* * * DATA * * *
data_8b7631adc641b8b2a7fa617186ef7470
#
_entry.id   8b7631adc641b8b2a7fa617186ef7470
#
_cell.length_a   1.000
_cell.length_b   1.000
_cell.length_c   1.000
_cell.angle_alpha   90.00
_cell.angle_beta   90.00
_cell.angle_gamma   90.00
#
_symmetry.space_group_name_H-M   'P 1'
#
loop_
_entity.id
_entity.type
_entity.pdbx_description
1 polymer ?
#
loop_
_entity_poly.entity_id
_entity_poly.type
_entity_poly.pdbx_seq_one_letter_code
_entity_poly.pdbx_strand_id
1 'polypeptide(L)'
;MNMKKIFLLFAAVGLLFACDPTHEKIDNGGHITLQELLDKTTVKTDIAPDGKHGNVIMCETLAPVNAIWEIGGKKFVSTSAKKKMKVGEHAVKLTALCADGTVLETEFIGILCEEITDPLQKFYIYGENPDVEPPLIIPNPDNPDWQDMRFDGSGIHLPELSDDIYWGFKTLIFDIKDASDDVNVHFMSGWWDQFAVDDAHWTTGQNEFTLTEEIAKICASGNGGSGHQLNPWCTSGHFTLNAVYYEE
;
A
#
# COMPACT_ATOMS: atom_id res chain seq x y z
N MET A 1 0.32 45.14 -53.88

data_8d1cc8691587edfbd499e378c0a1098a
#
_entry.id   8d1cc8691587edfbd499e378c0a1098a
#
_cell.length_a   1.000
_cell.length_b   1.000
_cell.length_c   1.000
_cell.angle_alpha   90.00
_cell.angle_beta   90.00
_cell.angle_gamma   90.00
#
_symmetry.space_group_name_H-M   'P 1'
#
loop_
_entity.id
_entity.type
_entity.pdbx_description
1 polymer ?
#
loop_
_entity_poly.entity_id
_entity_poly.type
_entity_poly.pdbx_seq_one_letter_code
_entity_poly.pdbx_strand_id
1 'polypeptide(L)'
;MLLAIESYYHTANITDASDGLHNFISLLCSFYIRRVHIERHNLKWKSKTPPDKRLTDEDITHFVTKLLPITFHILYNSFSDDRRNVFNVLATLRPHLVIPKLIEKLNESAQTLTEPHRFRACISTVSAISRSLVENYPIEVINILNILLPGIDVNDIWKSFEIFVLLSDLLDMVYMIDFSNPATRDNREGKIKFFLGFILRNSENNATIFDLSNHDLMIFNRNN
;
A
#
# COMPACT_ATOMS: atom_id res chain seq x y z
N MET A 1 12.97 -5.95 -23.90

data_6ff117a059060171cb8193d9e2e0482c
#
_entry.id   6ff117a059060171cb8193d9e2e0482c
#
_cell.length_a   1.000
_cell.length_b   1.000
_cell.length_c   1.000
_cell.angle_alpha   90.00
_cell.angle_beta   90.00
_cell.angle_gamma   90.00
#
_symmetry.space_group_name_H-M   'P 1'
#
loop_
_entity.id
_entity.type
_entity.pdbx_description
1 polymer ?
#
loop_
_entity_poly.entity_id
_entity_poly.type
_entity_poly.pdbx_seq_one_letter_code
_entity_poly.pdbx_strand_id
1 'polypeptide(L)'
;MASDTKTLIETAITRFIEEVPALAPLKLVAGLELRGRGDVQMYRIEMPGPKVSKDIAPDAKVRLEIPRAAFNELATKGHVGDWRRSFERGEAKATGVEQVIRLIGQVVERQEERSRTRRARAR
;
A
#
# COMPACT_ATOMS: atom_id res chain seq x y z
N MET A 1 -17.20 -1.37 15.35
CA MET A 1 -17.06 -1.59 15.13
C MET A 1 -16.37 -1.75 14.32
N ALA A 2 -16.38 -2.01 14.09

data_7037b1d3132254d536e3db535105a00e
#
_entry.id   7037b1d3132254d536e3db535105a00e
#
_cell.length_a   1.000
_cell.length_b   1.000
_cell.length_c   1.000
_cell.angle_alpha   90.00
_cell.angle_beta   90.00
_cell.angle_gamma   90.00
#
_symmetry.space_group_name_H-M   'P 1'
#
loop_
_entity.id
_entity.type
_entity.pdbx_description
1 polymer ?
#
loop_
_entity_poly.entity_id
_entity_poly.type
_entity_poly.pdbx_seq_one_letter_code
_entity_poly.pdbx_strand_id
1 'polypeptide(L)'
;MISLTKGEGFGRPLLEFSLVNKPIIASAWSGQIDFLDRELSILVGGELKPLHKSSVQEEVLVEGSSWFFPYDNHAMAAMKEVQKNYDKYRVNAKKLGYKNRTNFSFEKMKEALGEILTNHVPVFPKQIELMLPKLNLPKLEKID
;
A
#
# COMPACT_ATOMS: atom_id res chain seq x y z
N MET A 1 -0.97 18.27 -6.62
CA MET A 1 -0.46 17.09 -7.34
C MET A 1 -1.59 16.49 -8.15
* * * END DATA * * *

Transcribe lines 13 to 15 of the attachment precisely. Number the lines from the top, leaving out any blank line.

#
loop_
_entity.id